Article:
09-18 TABLE of CONTENTS:
QUOTES by Carrie Chapman Catt.
Her Amazing Will "Bought" U.S. Women The Vote
Event 09-18-1914: Mrs. Frank Leslie, aka Baroness de Bazus, aka Miriam Florence Folline Leslie, died and her amazing will changes the course of history in the U.S.:
She bequeathed $2 million to Carrie Chapman Catt PERSONALLY to get woman's suffrage approved in the U.S.!
After legal battles that seemed to go on forever and caused Catt to remark that the money seemed to be more of a curse than a boon, Catt received about $900,000 - the rest eaten up by legal fees by family members trying to break the will.
Catt put it all - every cent - into the Leslie publicity bureau which sent suffrage material to newspapers, magazines, and activists in a snow of information that turned a stalled movement into an avalanche of pressure. Would U.S. women gotten the vote without Leslie's money? Eventually, but history (read correctly) showed that even withthe tremendous amount of pressure exerted by women, the results came down to ONE VOTE in the Tennessee legislature. Had that one vote not been cast for suffrage, the entire movement would have been stopped because a number of states were poised to rescind their favorable vote.
One must remember that lifting any restrictions on women's freedom breaks one of the oldest of all prejudices reinforced by almost every religion, that of men have the right and duty to keep women, by force if necessary, as subservient slaves.
Most sources simply state the donation by a Mrs. Frank Leslie and one is left to surmise that it was the will of pampered wife who didn't even lay claim to her own name and used HIS money for HER causes.
But nothing could be further from the truth. Miriam changed her name to Frank legally after she was left a widow with bankrupt businesses. Through shrewd business dealings, she rebuilt what was left of her husband's publishing empire into the fortune.
[Excerpts from the report of the Leslie Woman Suffrage Commission, Inc., formed to administer the Leslie fortune have been added to the Library of WiiN. Just click on the entries below; it has been divided because of its length and thoroughness.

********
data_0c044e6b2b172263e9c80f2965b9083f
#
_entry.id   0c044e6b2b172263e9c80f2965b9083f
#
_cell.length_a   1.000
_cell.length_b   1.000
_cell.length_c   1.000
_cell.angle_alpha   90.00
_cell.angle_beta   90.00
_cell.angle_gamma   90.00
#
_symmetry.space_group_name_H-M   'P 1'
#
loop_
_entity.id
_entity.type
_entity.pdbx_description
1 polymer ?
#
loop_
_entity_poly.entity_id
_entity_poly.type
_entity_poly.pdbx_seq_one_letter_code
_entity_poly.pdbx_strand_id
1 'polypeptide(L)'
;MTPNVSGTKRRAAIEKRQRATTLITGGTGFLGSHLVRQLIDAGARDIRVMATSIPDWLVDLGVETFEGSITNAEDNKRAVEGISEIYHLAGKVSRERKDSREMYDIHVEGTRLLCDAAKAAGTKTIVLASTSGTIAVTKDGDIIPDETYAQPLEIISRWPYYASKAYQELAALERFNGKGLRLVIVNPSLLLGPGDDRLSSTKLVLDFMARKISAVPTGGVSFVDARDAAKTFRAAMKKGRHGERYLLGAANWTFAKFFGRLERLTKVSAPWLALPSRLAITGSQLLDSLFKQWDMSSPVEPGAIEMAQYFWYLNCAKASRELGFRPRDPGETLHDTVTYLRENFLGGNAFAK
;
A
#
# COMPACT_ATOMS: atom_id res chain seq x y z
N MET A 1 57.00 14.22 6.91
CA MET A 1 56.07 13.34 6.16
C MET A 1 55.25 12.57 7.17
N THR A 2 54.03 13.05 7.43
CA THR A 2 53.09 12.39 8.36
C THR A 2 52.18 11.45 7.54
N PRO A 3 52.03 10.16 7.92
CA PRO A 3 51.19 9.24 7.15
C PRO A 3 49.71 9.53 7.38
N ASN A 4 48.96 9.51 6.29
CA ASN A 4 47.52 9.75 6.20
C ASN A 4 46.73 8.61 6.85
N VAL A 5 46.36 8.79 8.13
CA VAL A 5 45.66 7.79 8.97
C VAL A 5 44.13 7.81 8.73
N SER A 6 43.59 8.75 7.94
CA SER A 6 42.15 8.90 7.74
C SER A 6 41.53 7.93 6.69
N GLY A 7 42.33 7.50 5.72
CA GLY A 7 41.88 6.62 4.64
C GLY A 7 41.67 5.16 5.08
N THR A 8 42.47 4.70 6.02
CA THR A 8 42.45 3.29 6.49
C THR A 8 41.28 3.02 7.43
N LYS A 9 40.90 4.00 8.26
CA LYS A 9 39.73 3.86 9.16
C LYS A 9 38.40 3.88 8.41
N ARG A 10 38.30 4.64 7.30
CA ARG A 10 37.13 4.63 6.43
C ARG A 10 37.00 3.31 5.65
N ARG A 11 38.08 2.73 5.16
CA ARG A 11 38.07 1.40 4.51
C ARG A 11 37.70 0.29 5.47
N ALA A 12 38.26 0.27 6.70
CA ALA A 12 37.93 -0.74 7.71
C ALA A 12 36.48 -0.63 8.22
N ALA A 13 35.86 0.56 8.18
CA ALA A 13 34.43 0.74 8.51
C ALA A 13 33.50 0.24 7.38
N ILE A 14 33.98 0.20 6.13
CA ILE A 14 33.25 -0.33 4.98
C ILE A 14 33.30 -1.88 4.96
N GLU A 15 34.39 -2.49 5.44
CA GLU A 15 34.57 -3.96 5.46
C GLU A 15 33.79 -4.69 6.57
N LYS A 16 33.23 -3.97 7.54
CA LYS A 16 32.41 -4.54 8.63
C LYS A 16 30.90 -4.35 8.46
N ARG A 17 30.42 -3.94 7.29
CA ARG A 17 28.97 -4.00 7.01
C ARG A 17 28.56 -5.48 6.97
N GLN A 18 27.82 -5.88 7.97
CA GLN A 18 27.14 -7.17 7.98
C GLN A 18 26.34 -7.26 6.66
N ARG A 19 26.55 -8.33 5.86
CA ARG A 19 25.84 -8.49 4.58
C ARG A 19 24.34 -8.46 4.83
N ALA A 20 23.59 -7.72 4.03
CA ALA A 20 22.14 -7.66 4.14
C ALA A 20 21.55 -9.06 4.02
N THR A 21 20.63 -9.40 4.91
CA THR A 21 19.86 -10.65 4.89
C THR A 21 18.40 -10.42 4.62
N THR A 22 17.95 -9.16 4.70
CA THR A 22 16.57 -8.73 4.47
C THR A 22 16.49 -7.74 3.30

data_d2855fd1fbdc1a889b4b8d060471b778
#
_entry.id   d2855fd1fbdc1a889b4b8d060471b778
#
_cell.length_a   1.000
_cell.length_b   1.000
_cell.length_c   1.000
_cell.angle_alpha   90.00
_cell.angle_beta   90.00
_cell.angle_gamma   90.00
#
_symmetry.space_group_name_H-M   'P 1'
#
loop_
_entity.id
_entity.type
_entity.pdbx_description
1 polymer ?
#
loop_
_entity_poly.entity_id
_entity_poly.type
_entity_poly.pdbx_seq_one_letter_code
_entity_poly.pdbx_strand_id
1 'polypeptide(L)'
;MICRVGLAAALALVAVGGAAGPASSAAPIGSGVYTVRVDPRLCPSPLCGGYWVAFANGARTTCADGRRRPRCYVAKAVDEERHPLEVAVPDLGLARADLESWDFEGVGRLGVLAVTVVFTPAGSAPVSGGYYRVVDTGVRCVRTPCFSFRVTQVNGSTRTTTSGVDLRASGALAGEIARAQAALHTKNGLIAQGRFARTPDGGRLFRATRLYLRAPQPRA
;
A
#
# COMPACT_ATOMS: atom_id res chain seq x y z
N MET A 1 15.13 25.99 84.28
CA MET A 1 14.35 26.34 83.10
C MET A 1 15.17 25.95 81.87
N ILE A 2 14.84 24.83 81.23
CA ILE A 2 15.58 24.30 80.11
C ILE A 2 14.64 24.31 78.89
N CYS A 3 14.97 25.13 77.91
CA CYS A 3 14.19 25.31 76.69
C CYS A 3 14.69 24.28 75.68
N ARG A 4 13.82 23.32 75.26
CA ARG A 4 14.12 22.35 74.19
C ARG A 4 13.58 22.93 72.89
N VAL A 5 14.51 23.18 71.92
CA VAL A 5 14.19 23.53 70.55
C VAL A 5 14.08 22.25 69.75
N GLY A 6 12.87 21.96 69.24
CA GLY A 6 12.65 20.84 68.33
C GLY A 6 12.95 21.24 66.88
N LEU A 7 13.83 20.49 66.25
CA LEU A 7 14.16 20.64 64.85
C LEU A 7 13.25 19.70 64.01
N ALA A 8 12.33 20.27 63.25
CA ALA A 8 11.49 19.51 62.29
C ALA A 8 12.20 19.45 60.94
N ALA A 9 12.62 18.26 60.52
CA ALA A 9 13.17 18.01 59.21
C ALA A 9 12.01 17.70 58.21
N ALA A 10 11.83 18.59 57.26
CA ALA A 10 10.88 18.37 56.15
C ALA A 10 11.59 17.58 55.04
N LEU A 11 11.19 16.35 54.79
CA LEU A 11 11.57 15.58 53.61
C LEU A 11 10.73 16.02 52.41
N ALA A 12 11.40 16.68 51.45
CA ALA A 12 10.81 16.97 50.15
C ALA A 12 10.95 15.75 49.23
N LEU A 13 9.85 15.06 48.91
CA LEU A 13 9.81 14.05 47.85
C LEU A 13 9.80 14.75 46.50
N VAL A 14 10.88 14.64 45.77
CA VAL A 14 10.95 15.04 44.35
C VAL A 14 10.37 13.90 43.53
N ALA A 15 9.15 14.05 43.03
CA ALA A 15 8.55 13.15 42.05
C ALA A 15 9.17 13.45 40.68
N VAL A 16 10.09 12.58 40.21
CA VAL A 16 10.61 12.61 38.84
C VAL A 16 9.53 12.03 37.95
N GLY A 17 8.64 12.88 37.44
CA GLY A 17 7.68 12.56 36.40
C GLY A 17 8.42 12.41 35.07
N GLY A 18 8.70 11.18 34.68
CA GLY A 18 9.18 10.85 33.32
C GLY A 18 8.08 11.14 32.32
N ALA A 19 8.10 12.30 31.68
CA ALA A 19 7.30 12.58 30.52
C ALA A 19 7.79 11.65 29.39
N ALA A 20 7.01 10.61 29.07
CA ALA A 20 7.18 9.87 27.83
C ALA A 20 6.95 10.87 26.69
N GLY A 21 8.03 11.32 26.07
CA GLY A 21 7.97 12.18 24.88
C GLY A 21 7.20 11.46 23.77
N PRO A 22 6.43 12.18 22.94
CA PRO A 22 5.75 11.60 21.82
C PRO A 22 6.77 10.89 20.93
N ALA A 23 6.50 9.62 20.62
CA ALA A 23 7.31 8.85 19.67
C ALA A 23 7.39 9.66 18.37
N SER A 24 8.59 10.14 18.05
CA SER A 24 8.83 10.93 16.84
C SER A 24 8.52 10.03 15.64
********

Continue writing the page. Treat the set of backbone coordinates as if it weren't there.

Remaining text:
It is a remarkble document about a remarkable event. It is long - it is extensive. It is ACCURATE! Anything Mrs. Catt had anything to do with was completely and totally documented and open to public review.
Anyone interested in furthering the rights of women are urged to read the document. It is an excellent review in detail of the entire suffrage movement of 1914-1920. One may also trace the intricate political machinations of the willy Carrie Chapman Catt and seek to become more politically effective by following her example.
"The Plan" as put forth by Catt is a lasting blueprint for the political success for women's issues in the U.S. Would that it were being followed today! Had the Catt suffragists' maneuvers been followed in the ERA battles of the 1970s instead of the confrontational Alice Paul method which develops no political strength, the results would probably have been much different.]
| RETURN TO TOP OF PAGE | 09-18 DATES, ANNIVERSARIES, and EVENTS
B. 09-18-1581 (87-88?), Francesca Caccini, aka La Cecchina, noted Italian musician whose Primo Libro (1618) was the most extensive collection of songs by a single composer that had been published to that date. Her opera La liberazione du Ruggiero dall'isola d'Alcina was performed 02-02-1625 with great pomp and royal attendance and is considered the first opera composed by a woman.. or first opera acknowledged to be written by a woman to be performed publicly.
Event 09-18-1634: Anne Hutchinson landed in Boston from England at age 43. She then settled in Massachusetts colony with her husband and children and would become the first American colonial woman exiled from her home for expressing her religious beliefs. When she and her family were killed by Indians, the Massachusetts religious leaders expressed pleasure.
B. 09-18-1870, Lucy Martin Donnelly, U.S. English teacher.
B. 09-18-1905, Greta Garbo, Swedish-American actor of the almost perfect face, and one of the great stars of cinema. She made 24 films in Hollywood and was nominated for Academy Awards four times. She was finally awarded a special Academy award in 1954 "for her unforgettable screen performances." Although she retired in 1941 to live in seclusion in New York, the papparzi continued to chase her and the gossip newspapers printed photos of her when she was in her 70s and 80s - even while swimming.
She hated making movies and condemned their superficialities as well as the burden of being portrayed a beatiful thing rather than a human being.